The Neurologic Assessment in Neuro-Oncology (NANO) scale is a standardized objective metric designed to measure neurological function in neuro-oncology. Current neuroradiological evaluation guidelines fail to use specific clinical criteria for progression. To determine if the NANO scale was a reliable assessment tool in glioblastoma (GBM) patients and whether it correlated to survival. Our group performed a retrospective review of all patients with newly diagnosed GBM from January 1, 2010, through December 31, 2012, at our institution. We applied the NANO scale, Karnofsky performance score (KPS), Eastern Cooperative Oncology Group (ECOG) scale, Macdonald criteria, and the Response Assessment in Neuro-Oncology (RANO) criteria to patients at the time of diagnosis as well as at 3, 6, and 12 mo. Initial NANO score was correlated with overall survival at time of presentation. NANO progression was correlated with decreased survival in patients at 6 and 12 mo. A decrease in KPS was associated with survival at 3 and 6 mo, an increase in ECOG score was associated only at 3 mo, and radiological evaluation (RANO and Macdonald) was correlated at 3 and 6 mo. Only the NANO scale was associated with patient survival at 1 yr. NANO progression was the only metric that was linked to decreased overall survival when compared to RANO and Macdonald at 6 and 12 mo. The NANO scale is specific to neuro-oncology and can be used to assess patients with glioma. This retrospective analysis demonstrates the usefulness of the NANO scale in glioblastoma.

  19. Assessing Interpersonal and Communication Skills in Radiation Oncology Residents: A Pilot Standardized Patient Program

    International Nuclear Information System (INIS)

    Ju, Melody; Berman, Abigail T.; Hwang, Wei-Ting; LaMarra, Denise; Baffic, Cordelia; Suneja, Gita; Vapiwala, Neha


    Purpose: There is a lack of data for the structured development and evaluation of communication skills in radiation oncology residency training programs. Effective communication skills are increasingly emphasized by the Accreditation Council for Graduate Medical Education and are critical for a successful clinical practice. We present the design of a novel, pilot standardized patient (SP) program and the evaluation of communication skills among radiation oncology residents. Methods and Materials: Two case scenarios were developed to challenge residents in the delivery of “bad news” to patients: one scenario regarding treatment failure and the other regarding change in treatment plan. Eleven radiation oncology residents paired with 6 faculty participated in this pilot program. Each encounter was scored by the SPs, observing faculty, and residents themselves based on the Kalamazoo guidelines. Results: Overall resident performance ratings were “good” to “excellent,” with faculty assigning statistically significant higher scores and residents assigning lower scores. We found inconsistent inter rater agreement among faculty, residents, and SPs. SP feedback was also valuable in identifying areas of improvement, including more collaborative decision making and less use of medical jargon. Conclusions: The program was well received by residents and faculty and regarded as a valuable educational experience that could be used as an annual feedback tool. Poor inter rater agreement suggests a need for residents and faculty physicians to better calibrate their evaluations to true patient perceptions. High scores from faculty members substantiate the concern that resident evaluations are generally positive and nondiscriminating. Faculty should be encouraged to provide honest and critical feedback to hone residents' interpersonal skills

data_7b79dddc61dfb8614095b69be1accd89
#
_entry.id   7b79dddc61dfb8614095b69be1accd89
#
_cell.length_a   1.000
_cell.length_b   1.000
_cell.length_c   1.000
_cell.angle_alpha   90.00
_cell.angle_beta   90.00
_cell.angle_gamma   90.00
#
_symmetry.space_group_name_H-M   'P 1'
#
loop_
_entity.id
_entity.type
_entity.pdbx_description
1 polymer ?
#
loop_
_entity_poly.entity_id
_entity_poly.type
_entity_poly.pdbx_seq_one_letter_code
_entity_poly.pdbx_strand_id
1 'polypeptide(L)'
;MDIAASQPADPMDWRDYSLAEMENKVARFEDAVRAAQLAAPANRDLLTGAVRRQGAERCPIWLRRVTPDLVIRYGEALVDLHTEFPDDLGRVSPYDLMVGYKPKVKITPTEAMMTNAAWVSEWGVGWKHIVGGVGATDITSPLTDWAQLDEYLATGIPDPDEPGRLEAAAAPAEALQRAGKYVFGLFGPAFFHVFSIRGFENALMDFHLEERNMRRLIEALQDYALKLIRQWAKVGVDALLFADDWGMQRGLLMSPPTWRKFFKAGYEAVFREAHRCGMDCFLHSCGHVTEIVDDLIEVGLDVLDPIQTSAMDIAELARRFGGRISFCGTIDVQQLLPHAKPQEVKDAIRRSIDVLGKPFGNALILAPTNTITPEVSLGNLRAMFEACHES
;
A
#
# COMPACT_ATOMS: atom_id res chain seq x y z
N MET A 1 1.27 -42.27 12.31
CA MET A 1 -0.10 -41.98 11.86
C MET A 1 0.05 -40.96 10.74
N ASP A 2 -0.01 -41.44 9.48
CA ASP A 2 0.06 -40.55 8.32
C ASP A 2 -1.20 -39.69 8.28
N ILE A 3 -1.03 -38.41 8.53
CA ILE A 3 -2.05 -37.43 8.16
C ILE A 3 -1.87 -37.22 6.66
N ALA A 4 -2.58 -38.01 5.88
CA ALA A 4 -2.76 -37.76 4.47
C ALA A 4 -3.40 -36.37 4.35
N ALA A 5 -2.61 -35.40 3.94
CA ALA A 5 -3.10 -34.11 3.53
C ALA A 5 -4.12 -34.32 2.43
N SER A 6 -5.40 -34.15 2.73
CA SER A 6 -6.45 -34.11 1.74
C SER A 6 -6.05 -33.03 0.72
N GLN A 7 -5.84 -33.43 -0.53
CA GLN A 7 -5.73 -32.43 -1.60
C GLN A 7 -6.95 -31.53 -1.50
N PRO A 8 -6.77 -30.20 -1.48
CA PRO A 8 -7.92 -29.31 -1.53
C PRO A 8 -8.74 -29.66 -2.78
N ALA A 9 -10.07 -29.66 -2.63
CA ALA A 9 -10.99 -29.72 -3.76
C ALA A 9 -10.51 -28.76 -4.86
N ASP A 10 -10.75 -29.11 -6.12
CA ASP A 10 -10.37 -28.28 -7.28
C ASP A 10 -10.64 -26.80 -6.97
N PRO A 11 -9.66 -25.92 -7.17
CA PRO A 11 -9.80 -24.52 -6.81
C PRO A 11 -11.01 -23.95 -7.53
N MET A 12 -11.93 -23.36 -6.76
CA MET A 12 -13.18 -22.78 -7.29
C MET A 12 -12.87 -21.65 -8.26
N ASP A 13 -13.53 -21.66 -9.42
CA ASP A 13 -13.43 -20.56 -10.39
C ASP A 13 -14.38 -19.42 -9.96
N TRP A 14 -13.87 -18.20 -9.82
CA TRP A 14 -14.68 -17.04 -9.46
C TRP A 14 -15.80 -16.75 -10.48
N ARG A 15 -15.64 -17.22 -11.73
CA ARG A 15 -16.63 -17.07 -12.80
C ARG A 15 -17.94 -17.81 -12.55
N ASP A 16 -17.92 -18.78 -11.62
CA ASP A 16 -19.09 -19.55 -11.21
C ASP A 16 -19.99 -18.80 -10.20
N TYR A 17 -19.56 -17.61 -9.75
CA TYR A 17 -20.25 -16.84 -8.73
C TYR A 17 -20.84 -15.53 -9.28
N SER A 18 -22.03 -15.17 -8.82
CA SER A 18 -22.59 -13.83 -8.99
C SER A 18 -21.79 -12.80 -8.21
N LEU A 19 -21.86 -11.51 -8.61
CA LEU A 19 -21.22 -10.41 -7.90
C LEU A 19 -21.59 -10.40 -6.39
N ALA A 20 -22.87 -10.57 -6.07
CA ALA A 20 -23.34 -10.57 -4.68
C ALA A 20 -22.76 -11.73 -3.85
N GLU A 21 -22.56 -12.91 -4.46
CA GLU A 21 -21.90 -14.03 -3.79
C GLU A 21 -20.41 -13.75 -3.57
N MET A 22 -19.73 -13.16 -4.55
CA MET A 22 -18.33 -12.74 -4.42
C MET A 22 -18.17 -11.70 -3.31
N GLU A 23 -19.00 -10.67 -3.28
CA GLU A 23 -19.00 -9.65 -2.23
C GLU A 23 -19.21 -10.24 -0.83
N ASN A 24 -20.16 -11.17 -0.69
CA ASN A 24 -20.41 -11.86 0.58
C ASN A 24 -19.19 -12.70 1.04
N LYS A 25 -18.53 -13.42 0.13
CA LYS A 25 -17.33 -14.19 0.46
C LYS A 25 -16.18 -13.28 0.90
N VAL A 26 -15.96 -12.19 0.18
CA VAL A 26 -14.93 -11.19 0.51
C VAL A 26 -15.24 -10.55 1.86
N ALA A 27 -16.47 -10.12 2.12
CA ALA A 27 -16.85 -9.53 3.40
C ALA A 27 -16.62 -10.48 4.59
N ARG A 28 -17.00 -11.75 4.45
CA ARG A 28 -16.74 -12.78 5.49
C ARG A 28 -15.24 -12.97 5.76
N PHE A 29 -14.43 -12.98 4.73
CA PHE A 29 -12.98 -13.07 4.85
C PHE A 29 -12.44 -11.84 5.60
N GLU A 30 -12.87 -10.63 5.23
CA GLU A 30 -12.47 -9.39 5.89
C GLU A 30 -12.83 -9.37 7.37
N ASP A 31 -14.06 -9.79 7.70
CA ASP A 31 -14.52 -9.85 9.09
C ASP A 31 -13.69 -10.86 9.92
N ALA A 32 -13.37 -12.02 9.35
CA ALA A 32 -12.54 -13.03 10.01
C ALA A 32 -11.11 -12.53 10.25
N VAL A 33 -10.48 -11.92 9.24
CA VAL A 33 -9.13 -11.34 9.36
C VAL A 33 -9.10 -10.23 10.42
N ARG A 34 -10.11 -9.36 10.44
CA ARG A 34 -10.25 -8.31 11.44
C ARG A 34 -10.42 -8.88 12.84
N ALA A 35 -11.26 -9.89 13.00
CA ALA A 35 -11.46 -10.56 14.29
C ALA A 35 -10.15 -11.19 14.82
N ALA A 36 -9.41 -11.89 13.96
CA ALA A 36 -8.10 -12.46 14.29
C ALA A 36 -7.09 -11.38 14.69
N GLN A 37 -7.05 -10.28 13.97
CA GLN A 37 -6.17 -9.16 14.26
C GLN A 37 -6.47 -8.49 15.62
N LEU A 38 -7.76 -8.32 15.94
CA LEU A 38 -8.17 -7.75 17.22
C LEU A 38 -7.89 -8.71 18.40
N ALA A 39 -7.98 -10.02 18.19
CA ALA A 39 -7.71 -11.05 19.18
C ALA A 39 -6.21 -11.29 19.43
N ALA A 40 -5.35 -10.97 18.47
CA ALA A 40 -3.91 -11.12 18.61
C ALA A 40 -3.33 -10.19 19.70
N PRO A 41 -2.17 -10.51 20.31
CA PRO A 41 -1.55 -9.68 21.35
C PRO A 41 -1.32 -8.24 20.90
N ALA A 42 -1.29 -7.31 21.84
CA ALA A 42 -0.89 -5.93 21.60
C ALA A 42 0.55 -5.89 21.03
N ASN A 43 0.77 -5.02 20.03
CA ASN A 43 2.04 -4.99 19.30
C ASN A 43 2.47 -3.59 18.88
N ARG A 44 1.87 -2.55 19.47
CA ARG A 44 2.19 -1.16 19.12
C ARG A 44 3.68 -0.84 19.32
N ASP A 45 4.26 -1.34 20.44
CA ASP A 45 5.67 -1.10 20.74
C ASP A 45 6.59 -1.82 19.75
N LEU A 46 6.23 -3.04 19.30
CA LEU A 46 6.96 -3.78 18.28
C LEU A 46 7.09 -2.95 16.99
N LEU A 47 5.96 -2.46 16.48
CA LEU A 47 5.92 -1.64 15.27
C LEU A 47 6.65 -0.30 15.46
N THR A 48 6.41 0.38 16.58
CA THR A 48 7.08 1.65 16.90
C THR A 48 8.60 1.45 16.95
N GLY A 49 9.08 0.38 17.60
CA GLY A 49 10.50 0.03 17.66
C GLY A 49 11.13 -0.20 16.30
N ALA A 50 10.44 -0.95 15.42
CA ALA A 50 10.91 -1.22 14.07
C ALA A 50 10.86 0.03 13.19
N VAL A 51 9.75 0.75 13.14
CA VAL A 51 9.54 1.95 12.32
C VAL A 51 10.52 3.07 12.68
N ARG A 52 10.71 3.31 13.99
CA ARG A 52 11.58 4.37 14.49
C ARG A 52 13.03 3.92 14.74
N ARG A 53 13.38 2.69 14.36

20. Robotic-assisted surgery in gynecologic oncology. (United States)

    Sinno, Abdulrahman K; Fader, Amanda N


    The quest for improved patient outcomes has been a driving force for adoption of novel surgical innovations across surgical subspecialties. Gynecologic oncology is one such surgical discipline in which minimally invasive surgery has had a robust and evolving role in defining standards of care. Robotic-assisted surgery has developed during the past two decades as a more technologically advanced form of minimally invasive surgery in an effort to mitigate the limitations of conventional laparoscopy and improved patient outcomes. Robotically assisted technology offers potential advantages that include improved three-dimensional stereoscopic vision, wristed instruments that improve surgeon dexterity, and tremor canceling software that improves surgical precision. These technological advances may allow the gynecologic oncology surgeon to perform increasingly radical oncologic surgeries in complex patients. However, the platform is not without limitations, including high cost, lack of haptic feedback, and the requirement for additional training to achieve competence. This review describes the role of robotic-assisted surgery in the management of endometrial, cervical, and ovarian cancer, with an emphasis on comparison with laparotomy and conventional laparoscopy. The literature on novel robotic innovations, special patient populations, cost effectiveness, and fellowship training is also appraised critically in this regard. Copyright © 2014 American Society for Reproductive Medicine. Published by Elsevier Inc. All rights reserved.

  1. Caring for Surgical Patients With Piercings. (United States)

    Smith, Francis Duval